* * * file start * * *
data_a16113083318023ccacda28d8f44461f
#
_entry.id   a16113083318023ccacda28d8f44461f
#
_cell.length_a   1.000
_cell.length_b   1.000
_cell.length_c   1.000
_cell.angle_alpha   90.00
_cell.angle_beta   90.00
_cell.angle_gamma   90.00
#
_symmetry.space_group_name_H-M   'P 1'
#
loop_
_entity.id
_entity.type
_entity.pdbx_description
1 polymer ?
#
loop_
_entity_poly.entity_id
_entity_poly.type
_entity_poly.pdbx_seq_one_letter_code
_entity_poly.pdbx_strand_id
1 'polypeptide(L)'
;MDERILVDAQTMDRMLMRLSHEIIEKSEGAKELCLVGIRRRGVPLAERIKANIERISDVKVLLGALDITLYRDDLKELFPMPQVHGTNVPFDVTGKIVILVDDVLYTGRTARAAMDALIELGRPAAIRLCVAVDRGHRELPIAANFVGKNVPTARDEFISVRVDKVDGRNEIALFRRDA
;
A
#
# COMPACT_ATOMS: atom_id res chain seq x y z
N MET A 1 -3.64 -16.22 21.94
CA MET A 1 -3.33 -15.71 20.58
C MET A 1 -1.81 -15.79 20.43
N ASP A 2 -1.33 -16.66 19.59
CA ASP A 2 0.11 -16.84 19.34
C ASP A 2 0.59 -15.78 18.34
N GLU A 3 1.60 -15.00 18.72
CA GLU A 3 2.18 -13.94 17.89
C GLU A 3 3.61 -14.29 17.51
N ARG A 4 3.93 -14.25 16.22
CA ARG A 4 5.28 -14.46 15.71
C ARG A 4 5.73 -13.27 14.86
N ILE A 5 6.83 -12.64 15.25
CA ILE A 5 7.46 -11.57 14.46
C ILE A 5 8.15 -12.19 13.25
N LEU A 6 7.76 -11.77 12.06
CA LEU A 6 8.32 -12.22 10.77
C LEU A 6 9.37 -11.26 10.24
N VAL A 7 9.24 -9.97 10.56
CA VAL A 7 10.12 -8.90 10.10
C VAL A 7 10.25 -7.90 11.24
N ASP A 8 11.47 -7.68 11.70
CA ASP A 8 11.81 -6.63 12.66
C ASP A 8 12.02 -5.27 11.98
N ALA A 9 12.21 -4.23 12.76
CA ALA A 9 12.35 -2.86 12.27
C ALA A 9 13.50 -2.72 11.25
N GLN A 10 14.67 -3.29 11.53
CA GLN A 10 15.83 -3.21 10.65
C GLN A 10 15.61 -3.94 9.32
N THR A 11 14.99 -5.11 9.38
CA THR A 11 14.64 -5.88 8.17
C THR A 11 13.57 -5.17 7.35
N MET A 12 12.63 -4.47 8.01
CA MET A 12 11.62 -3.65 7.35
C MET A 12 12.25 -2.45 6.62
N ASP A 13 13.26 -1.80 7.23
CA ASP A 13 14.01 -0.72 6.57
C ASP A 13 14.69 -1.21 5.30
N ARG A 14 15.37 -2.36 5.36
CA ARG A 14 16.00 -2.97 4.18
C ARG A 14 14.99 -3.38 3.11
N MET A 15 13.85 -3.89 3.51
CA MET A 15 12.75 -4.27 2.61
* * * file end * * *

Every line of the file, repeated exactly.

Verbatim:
data_a16113083318023ccacda28d8f44461f
#
_entry.id   a16113083318023ccacda28d8f44461f
#
_cell.length_a   1.000
_cell.length_b   1.000
_cell.length_c   1.000
_cell.angle_alpha   90.00
_cell.angle_beta   90.00
_cell.angle_gamma   90.00
#
_symmetry.space_group_name_H-M   'P 1'
#
loop_
_entity.id
_entity.type
_entity.pdbx_description
1 polymer ?
#
loop_
_entity_poly.entity_id
_entity_poly.type
_entity_poly.pdbx_seq_one_letter_code
_entity_poly.pdbx_strand_id
1 'polypeptide(L)'
;MDERILVDAQTMDRMLMRLSHEIIEKSEGAKELCLVGIRRRGVPLAERIKANIERISDVKVLLGALDITLYRDDLKELFPMPQVHGTNVPFDVTGKIVILVDDVLYTGRTARAAMDALIELGRPAAIRLCVAVDRGHRELPIAANFVGKNVPTARDEFISVRVDKVDGRNEIALFRRDA
;
A
#
# COMPACT_ATOMS: atom_id res chain seq x y z
N MET A 1 -3.64 -16.22 21.94
CA MET A 1 -3.33 -15.71 20.58
C MET A 1 -1.81 -15.79 20.43
N ASP A 2 -1.33 -16.66 19.59
CA ASP A 2 0.11 -16.84 19.34
C ASP A 2 0.59 -15.78 18.34
N GLU A 3 1.60 -15.00 18.72
CA GLU A 3 2.18 -13.94 17.89
C GLU A 3 3.61 -14.29 17.51
N ARG A 4 3.93 -14.25 16.22
CA ARG A 4 5.28 -14.46 15.71
C ARG A 4 5.73 -13.27 14.86
N ILE A 5 6.83 -12.64 15.25
CA ILE A 5 7.46 -11.57 14.46
C ILE A 5 8.15 -12.19 13.25
N LEU A 6 7.76 -11.77 12.06
CA LEU A 6 8.32 -12.22 10.77
C LEU A 6 9.37 -11.26 10.24
N VAL A 7 9.24 -9.97 10.56
CA VAL A 7 10.12 -8.90 10.10
C VAL A 7 10.25 -7.90 11.24
N ASP A 8 11.47 -7.68 11.70
CA ASP A 8 11.81 -6.63 12.66
C ASP A 8 12.02 -5.27 11.98
N ALA A 9 12.21 -4.23 12.76
CA ALA A 9 12.35 -2.86 12.27
C ALA A 9 13.50 -2.72 11.25
N GLN A 10 14.67 -3.29 11.53
CA GLN A 10 15.83 -3.21 10.65
C GLN A 10 15.61 -3.94 9.32
N THR A 11 14.99 -5.11 9.38
CA THR A 11 14.64 -5.88 8.17
C THR A 11 13.57 -5.17 7.35
N MET A 12 12.63 -4.47 8.01
CA MET A 12 11.62 -3.65 7.35
C MET A 12 12.25 -2.45 6.62
N ASP A 13 13.26 -1.80 7.23
CA ASP A 13 14.01 -0.72 6.57
C ASP A 13 14.69 -1.21 5.30
N ARG A 14 15.37 -2.36 5.36
CA ARG A 14 16.00 -2.97 4.18
C ARG A 14 14.99 -3.38 3.11
N MET A 15 13.85 -3.89 3.51
CA MET A 15 12.75 -4.27 2.61